As a guest and speaker at Tanween Season, the former Arsenal striker and French international faced a busy schedule on Saturday after arriving at King Abdulaziz Center for World Culture (Ithra) in Dhahran.
First, he had a “meet and greet” with fans, many wearing Arsenal shirts, which was quickly followed by a discussion of the theme for this year’s event, “Play.”
After two young footballers from Riyadh performed a series of tricks that included balancing a football on one leg, then kicking it in the air to land on their backs, Henry said: “I would have broken my back trying to do that. It’s not easy.”
On his second visit to Saudi Arabia — the first was to Riyadh last year — Henry said that he was impressed by this year’s Tanween theme since he had seen firsthand the results of a children’s quality-of-life program at Tanween.
“What I liked most was to see the smiles on the faces of those children when I was walking around the impressive building. Being able to dream is key for me, but seeing how the youngsters were interacting, and how happy they were with their families walking around, was just priceless,” he said.
Growing up, Henry’s father played an important role in his development. The footballer did not miss a beat when answering that his father was his idol. “My dad was the hardest man to please; to put a smile on his face was the hardest thing to do,” he said.
Although the footballer grew up in a “not so great” Paris neighborhood, he considered it an enriching cultural experience. “It was great for me at the time because it allowed me to travel, although I wasn’t really traveling,” he said.
France’s colonial history meant he was exposed to different cultures early in his life.
“If I going upstairs to have couscous, to the second floor to have Senegalese food, or to eat with the Portuguese downstairs, it allowed me to travel, staying where I was,” he explained.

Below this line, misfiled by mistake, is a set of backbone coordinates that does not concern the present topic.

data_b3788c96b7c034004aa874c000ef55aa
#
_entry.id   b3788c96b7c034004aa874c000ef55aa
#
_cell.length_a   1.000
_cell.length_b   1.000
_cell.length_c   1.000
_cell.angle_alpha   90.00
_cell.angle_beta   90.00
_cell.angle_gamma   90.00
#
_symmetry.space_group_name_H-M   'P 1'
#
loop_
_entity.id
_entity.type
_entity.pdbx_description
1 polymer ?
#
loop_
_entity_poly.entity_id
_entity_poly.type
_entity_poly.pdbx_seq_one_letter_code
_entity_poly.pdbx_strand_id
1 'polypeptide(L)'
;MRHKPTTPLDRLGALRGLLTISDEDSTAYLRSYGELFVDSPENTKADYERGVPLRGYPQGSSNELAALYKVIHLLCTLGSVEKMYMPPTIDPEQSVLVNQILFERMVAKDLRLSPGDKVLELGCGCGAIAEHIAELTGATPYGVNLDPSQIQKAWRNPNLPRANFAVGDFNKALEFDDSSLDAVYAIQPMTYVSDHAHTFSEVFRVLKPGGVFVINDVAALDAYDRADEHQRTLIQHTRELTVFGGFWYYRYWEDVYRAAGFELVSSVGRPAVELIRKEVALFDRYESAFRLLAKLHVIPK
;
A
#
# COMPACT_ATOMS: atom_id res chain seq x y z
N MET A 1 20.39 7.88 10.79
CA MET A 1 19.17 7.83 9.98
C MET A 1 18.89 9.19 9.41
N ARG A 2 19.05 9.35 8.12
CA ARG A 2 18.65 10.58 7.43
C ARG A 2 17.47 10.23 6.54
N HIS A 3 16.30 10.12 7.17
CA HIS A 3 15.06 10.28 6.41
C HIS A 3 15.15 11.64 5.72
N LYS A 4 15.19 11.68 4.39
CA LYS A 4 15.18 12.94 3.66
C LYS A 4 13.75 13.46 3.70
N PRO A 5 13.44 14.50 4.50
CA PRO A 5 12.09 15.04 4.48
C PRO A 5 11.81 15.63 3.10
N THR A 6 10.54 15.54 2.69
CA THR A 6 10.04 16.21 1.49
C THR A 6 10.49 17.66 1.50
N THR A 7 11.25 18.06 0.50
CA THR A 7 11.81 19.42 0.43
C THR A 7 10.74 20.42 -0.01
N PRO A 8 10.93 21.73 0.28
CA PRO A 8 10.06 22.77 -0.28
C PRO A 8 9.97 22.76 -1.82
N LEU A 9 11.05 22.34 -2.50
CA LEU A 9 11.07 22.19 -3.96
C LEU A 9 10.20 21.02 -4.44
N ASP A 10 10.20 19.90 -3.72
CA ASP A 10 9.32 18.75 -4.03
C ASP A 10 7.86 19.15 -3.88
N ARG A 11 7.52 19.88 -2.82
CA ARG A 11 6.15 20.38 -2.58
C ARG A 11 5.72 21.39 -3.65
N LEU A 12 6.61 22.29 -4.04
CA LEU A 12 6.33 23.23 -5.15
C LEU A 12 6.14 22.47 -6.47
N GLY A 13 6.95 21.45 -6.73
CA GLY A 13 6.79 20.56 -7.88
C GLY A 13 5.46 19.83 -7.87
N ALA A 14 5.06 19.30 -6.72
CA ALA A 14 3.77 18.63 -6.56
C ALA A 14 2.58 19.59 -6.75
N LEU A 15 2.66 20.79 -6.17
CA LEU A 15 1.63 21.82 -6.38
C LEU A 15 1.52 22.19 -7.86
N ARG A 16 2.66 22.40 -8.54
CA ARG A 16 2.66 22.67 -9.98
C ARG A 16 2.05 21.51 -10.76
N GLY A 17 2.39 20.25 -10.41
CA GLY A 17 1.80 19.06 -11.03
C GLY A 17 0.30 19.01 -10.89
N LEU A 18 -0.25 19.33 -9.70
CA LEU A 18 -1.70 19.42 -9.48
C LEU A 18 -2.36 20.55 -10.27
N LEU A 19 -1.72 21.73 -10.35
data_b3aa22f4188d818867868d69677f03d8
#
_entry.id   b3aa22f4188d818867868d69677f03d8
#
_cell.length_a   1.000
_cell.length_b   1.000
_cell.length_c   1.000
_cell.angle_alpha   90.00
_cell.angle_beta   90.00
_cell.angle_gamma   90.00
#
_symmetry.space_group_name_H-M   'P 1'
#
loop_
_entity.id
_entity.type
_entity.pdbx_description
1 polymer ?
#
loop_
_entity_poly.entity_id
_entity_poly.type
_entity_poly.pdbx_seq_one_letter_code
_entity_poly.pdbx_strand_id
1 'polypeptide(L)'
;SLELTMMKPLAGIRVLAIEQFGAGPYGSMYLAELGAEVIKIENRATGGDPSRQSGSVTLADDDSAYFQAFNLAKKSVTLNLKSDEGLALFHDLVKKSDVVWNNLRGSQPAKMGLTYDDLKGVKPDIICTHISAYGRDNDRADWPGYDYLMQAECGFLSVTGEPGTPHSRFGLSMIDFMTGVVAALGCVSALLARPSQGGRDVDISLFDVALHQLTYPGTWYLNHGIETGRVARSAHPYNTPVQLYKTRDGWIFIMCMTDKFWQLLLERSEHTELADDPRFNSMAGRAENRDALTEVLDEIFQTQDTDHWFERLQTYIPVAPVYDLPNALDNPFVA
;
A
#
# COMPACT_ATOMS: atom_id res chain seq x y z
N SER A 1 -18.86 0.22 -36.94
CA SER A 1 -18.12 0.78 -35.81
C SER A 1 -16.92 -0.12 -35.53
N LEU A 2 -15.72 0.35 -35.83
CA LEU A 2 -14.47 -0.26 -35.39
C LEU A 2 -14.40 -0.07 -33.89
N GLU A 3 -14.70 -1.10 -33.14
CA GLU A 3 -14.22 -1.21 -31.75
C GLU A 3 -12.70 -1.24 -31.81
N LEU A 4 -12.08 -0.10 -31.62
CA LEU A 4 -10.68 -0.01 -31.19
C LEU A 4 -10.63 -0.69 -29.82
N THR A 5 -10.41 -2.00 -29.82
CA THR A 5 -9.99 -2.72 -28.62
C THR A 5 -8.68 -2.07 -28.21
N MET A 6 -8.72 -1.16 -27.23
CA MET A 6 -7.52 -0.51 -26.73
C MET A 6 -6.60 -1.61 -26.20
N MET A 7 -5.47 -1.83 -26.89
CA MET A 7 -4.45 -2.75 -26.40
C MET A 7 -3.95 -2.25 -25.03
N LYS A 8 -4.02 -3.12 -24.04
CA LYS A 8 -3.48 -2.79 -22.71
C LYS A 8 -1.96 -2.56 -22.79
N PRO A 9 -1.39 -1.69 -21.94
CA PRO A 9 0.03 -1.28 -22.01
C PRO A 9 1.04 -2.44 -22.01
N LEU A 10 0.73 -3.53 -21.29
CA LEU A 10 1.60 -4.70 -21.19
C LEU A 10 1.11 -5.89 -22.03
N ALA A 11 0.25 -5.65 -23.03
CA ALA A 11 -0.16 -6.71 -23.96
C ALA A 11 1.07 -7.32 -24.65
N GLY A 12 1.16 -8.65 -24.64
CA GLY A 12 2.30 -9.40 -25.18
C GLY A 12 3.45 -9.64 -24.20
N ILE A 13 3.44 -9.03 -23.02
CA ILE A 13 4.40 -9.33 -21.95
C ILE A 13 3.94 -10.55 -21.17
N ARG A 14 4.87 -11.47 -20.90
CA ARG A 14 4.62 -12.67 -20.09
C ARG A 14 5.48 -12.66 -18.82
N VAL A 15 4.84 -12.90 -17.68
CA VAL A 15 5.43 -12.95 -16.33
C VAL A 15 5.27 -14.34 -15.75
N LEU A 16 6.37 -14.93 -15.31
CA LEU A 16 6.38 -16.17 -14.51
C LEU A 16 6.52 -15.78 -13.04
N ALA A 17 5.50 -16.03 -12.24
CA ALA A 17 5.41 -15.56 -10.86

During his talk Henry showed that his Arabic extends to common niceties such as “shukran,” “afwan” and “alsalamau alaikum.”
Having an impact on the English Premier League and his role in Arsenal’s record-breaking era almost two decades ago are more important to him that being considered the world’s best striker, he said. As for his favorite stadium, Henry was quick to choose Highbury.
Offering advice to younger Saudis in the audience, Henry urged them to face their problems calmly and cleverly.
“Don’t run away. Face it and don’t be scared to fail. Come back again, but smarter,” he said.
Fans got up close and personal with the former champion during a segment called the lightning round, where Henry had to answer questions in 10 seconds. That revealed that he has always admired Muhammad Ali as the greatest, Messi is his current favorite football player and winning the World Cup was the most memorable moment in his career.
After the talk, Henry thrilled the crowd — a reminder of his playing days — by tossing 10 footballs to lucky fans who cheered as he left the stage.